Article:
The Food Equality Initiative: Helping those in Poverty with Food Allergies & Celiac Disease
Picture this: you don’t have enough money to purchase food, something that is vital to keep you alive. You have to rely on government assistance, however as a result of your food allergies you’re unable to eat any of the food given to you through the program.
While you are thankful for the support, you continue to go hungry in fear of eating something that will make you extremely sick, or worst case scenario could lead to your death. For many living in poverty, this is their reality. The majority of the food staples provided through the WIC federal nutrition plan lack options for those with allergy-friendly choices, leaving those with serious food allergies with only a few items they can safely eat.
Emily Brown knows about this firsthand. She writes in Allergic Living Magazine:
It was a beautiful spring day in 2014. I sat in my car and looked at the grocery sack on the seat next to me. I had just visited a food pantry for the first time, and while I was grateful for the contents of the bag (a jar of salsa and two potatoes), I was frustrated with the lack of safe food to help feed my food-allergic family.
Tears rolled down my face as I thought of the conversation I’d just had with the pantry manager. When I asked about gluten-free and allergy-friendly options, she responded, “we don’t have any, but you were able to get something, right?”
I thanked her as I tried to keep it together. After spending 90 minutes waiting for food assistance with my infant daughter, I watched as client after client left with carts full of food. I was heartbroken to discover that hunger and food allergies just don’t mix.
Like many families during tough times, we were in need of assistance, but we could not use many of the staples provided through the federal nutrition program called Women, Infants, and Children (WIC) because of its lack of allergy-friendly choices. Faced with food pantries that were ill-prepared to serve clients with special diets, and knowing my family was not alone, I became desperate; change simply had to come.
Emily took action into her own hands and founded The Food Equality Initiative in partnership with Amy Goode, a mother of a child with multiple food allergies who also believed that safe and healthy food should be available to anyone. The Food Equality Initiative is a non-profit dedicated to ending hunger and improving the health of low-income individuals living with food allergies and celiac disease.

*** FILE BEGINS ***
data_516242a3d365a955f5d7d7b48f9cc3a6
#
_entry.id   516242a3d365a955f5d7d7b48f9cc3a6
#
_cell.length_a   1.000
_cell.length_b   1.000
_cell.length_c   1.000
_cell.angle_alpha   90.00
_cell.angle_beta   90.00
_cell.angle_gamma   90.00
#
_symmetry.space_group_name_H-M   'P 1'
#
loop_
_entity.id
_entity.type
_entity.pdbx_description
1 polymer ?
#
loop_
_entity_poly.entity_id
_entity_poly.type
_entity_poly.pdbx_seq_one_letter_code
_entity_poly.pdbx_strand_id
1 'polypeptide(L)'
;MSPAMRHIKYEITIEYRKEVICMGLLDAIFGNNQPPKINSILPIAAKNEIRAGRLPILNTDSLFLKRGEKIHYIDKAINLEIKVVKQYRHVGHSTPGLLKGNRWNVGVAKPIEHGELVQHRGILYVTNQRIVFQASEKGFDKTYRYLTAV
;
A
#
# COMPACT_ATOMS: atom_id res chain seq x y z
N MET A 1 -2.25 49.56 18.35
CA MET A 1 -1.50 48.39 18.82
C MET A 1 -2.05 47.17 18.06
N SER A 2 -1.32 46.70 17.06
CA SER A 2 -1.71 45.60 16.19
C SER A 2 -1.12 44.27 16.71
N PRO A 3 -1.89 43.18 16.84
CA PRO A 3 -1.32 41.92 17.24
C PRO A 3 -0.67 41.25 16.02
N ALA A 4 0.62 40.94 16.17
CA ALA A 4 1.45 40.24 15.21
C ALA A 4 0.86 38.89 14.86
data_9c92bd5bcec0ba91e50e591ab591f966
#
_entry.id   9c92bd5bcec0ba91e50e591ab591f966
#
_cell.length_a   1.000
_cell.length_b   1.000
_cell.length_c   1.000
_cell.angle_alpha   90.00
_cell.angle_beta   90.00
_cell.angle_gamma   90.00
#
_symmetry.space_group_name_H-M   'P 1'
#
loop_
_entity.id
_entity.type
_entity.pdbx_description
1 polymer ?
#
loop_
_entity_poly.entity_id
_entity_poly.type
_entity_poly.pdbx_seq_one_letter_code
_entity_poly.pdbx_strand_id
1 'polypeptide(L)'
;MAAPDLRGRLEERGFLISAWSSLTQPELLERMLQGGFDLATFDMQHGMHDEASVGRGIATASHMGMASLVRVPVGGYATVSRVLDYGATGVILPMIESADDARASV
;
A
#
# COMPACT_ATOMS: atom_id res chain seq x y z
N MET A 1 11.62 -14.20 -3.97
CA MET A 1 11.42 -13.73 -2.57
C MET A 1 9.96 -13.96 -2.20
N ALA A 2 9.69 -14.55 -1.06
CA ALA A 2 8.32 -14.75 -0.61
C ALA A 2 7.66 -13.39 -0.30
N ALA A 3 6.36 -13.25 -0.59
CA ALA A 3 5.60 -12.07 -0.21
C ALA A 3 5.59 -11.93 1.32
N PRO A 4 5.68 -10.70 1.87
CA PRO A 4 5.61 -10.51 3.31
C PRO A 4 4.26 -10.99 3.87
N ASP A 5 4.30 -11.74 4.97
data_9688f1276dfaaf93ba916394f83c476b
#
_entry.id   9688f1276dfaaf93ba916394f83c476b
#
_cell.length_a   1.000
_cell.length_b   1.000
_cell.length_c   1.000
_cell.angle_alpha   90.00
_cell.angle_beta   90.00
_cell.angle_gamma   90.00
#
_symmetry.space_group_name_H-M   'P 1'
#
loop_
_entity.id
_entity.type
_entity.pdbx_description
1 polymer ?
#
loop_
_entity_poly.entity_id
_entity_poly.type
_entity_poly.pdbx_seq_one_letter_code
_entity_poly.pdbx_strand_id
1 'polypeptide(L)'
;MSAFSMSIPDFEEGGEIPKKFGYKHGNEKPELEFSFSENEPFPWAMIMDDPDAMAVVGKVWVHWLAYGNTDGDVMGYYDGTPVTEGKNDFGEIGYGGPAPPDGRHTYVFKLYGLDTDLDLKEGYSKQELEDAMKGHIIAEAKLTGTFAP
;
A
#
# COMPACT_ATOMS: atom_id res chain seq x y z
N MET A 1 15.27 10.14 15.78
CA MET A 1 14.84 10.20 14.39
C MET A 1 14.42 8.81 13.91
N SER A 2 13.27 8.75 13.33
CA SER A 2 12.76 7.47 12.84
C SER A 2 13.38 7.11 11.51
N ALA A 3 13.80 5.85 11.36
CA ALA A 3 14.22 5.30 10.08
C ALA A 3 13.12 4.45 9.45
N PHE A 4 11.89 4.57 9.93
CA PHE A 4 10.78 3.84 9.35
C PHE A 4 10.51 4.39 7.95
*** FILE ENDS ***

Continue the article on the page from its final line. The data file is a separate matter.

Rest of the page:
Their first order of business? The creation of an allergy-friendly and gluten-free food pantry in Overland Park, Kansas which is stocked with about 100 products, including gluten-free pastas, breads, flours and mixes, non-dairy milks, peanut butter alternatives, egg replacements, and fresh fruit and veggies.
Typically recipients of food from pantries receive three-days worth of food, however at The Food Equality Initiative pantry, clients receive a month’s worth of food based on their dietary needs or restrictions. In order to be eligible for the program, clients must supply a doctor’s note or lab results confirming a diagnosis of food allergies or celiac disease, in addition to documentation of financial need.
In the first six weeks the pantry was open, they served 53 clients and distributed over 1,750 pounds of food. The Food Equality Initiative is also now collaborating with Feeding America, in addition to a local food bank to eliminate challenges food banks and pantries face with food allergies on the rise.
After hearing about FEI, I felt inspired to share information about the organization with my readers as it’s difficult to imagine having access to safe food, and I admire Emily and Amy for starting such an amazing non-profit.
Want to help? Shop on Amazon? Click here and immediately have 0.5% of your Amazon-eligible purchases donated directly to FEI. Want to donate the old fashion way? Click here. In the Overland Park, Kansas area? They’re always looking for volunteers.